• March 10, 2010
  • I wasn’t sure what the reaction would be to last week’s column on customer experience.  Maybe I hang around with vendors and other analysts too much because customer experience is a hot topic among us and it’s generally seen as a good thing.  But judging by last week’s mail and some further digging at the Harvard Business Review’s website, it appears that there are at least two camps with decidedly different views on customer experience.

    The mail from last week was very positive and many people wrote to tell stories about encounters with vendors that were very pleasant but unproductive.  For instance, Cary Fulbright wrote about an experience with PacifiCare Health insurance that took nine months to resolve.  And another writer, Mark Hochhauser, wrote about difficulty upgrading Comcast service that should have been free but wasn’t.

    I decided to do more digging at Harvard Business Review and got more of the same.  HBR’s blog has numerous articles by business gurus who describe similar situations.  The common denominator I see in all these sources is that companies — wittingly or unwittingly — leave their support people hanging with nothing between them and irate customers but scripts and pleasantries or scripts about pleasantries.

    Too often companies are using “customer experience” as a firewall between themselves and customers.  Instead they should see that customer experience is only half of what they need to be doing.  Customer service is often a repair mechanism for something that went wrong up the line.  In manufacturing we learned a long time ago that building quality into a product has to be done at every step of the manufacturing process.  If you wait until the end and perform a perfunctory quality inspection, you will only catch the most egregious problems and your service and repair business will boom, which is not a good thing if you are providing a warranty.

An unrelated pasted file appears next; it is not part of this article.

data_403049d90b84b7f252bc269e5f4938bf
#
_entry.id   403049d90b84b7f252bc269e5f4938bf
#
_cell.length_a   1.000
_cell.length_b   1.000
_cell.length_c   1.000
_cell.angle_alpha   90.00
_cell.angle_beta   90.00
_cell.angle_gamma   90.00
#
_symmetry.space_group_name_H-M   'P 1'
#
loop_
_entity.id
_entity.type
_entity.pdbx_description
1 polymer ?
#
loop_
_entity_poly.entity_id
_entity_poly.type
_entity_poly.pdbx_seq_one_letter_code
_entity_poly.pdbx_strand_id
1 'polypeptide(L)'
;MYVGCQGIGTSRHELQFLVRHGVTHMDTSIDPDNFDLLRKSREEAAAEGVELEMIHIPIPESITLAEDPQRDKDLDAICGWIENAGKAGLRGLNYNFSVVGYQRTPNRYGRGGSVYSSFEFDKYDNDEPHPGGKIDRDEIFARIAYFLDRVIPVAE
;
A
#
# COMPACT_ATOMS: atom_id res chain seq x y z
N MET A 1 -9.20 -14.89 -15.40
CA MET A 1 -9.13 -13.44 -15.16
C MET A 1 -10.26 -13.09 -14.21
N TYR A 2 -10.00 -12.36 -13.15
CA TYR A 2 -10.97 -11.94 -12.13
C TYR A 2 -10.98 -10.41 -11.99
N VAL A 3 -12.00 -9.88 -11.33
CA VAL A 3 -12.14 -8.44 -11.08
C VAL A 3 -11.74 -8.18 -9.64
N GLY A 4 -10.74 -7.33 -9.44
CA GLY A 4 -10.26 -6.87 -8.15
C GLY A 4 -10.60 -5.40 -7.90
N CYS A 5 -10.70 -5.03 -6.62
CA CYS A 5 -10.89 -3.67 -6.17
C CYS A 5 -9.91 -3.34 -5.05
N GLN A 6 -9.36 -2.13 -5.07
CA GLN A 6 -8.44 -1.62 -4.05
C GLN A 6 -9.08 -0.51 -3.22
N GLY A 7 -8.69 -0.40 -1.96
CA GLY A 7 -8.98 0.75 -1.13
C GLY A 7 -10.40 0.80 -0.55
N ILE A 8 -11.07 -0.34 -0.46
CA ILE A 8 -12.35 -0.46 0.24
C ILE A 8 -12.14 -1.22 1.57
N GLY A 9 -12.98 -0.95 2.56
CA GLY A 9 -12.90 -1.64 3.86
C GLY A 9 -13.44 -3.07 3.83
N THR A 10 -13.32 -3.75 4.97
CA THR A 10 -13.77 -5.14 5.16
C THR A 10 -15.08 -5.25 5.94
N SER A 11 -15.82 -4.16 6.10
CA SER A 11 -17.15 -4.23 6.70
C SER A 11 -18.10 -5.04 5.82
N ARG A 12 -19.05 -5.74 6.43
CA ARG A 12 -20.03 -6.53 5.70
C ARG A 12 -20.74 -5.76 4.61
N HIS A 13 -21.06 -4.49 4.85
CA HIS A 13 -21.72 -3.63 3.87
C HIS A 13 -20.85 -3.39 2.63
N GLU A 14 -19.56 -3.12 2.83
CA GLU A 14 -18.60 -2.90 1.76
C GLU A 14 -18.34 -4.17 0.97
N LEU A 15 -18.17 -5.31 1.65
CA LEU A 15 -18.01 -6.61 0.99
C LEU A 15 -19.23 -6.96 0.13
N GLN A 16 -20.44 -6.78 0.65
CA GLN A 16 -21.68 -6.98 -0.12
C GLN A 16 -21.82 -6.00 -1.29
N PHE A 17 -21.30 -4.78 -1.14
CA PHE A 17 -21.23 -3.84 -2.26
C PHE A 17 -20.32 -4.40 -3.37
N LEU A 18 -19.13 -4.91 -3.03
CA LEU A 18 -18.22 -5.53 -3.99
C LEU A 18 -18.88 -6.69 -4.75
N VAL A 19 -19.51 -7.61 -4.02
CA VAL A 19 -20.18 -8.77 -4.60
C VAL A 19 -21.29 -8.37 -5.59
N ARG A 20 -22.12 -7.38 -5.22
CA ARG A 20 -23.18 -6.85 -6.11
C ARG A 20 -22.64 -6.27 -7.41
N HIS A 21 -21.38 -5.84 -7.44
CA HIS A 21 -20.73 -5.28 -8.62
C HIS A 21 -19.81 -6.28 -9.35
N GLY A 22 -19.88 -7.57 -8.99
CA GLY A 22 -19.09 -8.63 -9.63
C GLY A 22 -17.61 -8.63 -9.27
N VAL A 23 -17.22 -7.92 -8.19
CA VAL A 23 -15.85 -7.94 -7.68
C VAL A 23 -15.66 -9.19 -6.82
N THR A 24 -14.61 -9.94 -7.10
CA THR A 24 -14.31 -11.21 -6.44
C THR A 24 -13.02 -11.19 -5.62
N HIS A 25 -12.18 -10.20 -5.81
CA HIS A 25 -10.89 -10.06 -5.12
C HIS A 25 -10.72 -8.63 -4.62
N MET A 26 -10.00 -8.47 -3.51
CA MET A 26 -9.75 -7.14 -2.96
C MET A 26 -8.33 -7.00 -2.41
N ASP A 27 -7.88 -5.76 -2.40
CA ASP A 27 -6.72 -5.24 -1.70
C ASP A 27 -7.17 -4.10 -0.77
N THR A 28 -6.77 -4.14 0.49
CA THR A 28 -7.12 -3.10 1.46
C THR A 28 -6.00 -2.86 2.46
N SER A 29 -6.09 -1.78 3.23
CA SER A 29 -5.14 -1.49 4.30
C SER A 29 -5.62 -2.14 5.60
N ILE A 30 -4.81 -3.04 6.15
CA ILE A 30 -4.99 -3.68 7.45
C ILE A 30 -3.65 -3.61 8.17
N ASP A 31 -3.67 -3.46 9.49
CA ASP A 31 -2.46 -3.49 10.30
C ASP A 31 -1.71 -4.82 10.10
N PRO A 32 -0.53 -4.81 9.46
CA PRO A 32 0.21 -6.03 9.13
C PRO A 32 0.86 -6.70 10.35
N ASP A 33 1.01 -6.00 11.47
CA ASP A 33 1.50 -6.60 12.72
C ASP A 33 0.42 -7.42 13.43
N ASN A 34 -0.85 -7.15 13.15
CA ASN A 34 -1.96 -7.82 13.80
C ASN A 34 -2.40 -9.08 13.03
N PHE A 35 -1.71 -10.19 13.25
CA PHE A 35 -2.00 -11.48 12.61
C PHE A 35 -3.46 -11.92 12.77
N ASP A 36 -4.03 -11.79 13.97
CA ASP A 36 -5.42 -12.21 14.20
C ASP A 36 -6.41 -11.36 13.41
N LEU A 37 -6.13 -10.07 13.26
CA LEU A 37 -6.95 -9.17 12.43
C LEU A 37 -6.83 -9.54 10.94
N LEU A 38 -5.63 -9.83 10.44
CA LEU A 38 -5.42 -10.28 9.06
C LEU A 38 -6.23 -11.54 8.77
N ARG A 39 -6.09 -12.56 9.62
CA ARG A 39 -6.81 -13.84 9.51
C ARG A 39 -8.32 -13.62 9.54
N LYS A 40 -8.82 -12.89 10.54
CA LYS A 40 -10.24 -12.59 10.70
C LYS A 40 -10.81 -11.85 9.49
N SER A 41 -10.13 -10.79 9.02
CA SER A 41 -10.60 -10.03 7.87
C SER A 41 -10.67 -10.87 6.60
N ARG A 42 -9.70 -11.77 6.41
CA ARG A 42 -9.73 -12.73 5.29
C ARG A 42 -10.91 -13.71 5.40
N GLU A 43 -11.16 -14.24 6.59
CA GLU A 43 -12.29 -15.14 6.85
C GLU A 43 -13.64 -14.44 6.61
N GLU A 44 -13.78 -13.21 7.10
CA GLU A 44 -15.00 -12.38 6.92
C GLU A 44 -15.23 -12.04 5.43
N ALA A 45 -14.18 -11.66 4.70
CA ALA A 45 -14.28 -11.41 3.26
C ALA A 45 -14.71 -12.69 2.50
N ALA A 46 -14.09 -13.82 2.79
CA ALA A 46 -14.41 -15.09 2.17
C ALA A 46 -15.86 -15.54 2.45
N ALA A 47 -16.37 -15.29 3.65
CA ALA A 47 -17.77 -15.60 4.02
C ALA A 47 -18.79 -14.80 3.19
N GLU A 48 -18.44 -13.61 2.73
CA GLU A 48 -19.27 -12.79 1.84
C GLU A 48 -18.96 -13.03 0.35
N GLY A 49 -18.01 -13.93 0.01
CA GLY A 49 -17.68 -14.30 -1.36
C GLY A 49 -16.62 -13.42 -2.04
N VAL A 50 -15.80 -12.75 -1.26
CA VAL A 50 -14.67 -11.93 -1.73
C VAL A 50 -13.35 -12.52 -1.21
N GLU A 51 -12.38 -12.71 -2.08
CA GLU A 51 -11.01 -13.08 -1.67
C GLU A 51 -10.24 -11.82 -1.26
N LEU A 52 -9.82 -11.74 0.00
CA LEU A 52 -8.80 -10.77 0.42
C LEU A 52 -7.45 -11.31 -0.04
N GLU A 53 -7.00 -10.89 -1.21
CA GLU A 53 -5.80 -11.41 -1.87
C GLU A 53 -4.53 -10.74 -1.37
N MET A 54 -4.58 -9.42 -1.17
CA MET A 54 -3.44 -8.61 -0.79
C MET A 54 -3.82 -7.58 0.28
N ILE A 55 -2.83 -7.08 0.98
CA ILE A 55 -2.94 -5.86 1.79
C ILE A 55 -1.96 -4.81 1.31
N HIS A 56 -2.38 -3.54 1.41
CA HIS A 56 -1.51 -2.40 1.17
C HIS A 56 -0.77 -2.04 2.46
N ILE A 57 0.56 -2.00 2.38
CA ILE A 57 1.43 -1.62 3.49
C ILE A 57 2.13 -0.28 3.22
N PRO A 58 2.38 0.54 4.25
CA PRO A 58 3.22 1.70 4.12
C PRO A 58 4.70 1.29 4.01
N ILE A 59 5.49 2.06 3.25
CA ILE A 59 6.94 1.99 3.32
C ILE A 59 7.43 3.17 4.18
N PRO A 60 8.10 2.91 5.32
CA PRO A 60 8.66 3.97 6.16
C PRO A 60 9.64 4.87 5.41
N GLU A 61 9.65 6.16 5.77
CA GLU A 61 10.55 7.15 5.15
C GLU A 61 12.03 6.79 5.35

The other half of customer service and the thing that balances out “Have a nice day!” is overt and outbound customer engagement.  If you want to build quality into your products and especially your services, you have to know what works and what doesn’t and if you wait for a customer satisfaction survey to do it you have missed the opportunity.

    Instead, this is where social media should come in.  We’ve done a good job of using social media to market and sell, to the dismay of some, but what we haven’t wrapped out brains around — at least not enough — is how to use social media to proactively reach out to customers.  It’s too bad because the result of that outreach is intellectual property (IP) and by not gathering it a company is leaving money on the table.

    Most often we think of IP as the stuff that the engineers, designers and others develop and patent in the back office or in operations.  There’s no need to patent the IP of the front office because it is unique to the company and at any rate a patent would spill the beans to your competition.  But think about it, if your customers open up (and they will) and tell you how to make your products, policies and services better isn’t that worth a lot?  Companies that use customer experience to deflect haven’t figured out yet that they are deflecting IP and with it the ideas that can help make them great.